The Kerala Forest Research Institute (KFRI) is joining hands with the state government to set up organic gardens and butterfly parks in schools. KFRI, a pioneer in setting up butterfly parks in the state, will provide assistance to the schools in setting up gardens that will be lush with native flowers like 'Krishnakireedam' (pagoda flower or Clerodendrum paniculatum), thechi (Ixora coccinea), thumba (Leucas zeylanica) and other flowering shrubs and medicinal herbs that you have read about in your text books.
Soumya, a research scholar at KFRI, told Onmanorama how it all began and what they planed to achieve with this project.
How it began
It was in 1998 that KFRI started the butterfly park. A brain-child of George Mathew, the butterfly park at KFRI was envisaged as an open park. The first year saw a lot of butterflies making their visit and then, over the years, it developed into an ecosystem where birds and small reptiles coexisted. The butterfly park has now become home to over a hundred varieties of butterflies - some which are almost extinct and on the red data book.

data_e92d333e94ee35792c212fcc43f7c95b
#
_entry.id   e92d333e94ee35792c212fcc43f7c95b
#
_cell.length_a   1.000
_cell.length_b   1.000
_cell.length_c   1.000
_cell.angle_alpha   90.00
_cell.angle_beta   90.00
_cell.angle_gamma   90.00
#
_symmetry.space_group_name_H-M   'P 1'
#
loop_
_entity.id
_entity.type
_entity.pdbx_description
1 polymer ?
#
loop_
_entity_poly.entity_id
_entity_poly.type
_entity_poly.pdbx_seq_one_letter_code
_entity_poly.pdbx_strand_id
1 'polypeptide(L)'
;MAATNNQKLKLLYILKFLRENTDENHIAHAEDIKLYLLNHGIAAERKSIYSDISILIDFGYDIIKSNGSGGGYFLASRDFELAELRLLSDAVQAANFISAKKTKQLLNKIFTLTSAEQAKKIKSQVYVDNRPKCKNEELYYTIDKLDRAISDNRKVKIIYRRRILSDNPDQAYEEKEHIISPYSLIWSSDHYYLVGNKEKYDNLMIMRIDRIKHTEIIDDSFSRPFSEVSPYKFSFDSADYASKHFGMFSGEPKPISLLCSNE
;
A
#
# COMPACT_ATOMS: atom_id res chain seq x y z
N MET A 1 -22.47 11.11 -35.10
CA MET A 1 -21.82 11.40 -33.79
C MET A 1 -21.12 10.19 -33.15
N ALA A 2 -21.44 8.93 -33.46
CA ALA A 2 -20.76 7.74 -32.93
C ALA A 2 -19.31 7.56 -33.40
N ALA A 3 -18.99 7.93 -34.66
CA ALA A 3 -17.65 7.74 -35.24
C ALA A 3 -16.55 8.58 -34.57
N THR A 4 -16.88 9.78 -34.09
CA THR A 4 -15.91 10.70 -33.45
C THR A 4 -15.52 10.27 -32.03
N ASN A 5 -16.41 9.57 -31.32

The project, now under the leadership of Dr T.V. Sajeev, will now move from the lab to the common man. The project got to a start on World Environment Day.
Saving an ecosystem
These days, we pave the compound with tiles, pluck out native shrubs and flowering plants. Such actions disrupt the ecosystem that is conducive for the gathering of butterflies. This causes more varieties of butterflies to become endangered. This will not disrupt life as we know it now. However, it disrupts the ecosystem. the small birds that feed on the butterflies, the small animals and reptiles that feed on the birds and up the food chain will be affected. It will be a gradual change that may take a lot of time, but will happen definitely. And unless we act now, life as we know it will no longer exist and it will be too late to correct it.
Start small, start with common flowers - let the butterflies come and the ecosystem will not be disrupted. Plant more flowering trees - and they need not be very costly or exotic – something as common as the 'thumba and thechi' will make all the difference.
This new project envisages an organic park in every school. The kids have heard about most of these flowers and shrubs - however, since they are not easily available, not many are familiar with them. It will be entertaining and educational for them to see the flowers and see how an ecosystem will evolve in front of their eyes over the course of time.
What you can do
It is not just the schools that could help. You could start at home. Do not pull out all the medicinal plants and flowers that grow naturally in your compound. Before you decide to put interlocking tiles on the ground, remember that you are putting the environment at risk. Once gardens come up, butterflies too will arrive and with a promise of greener tomorrow.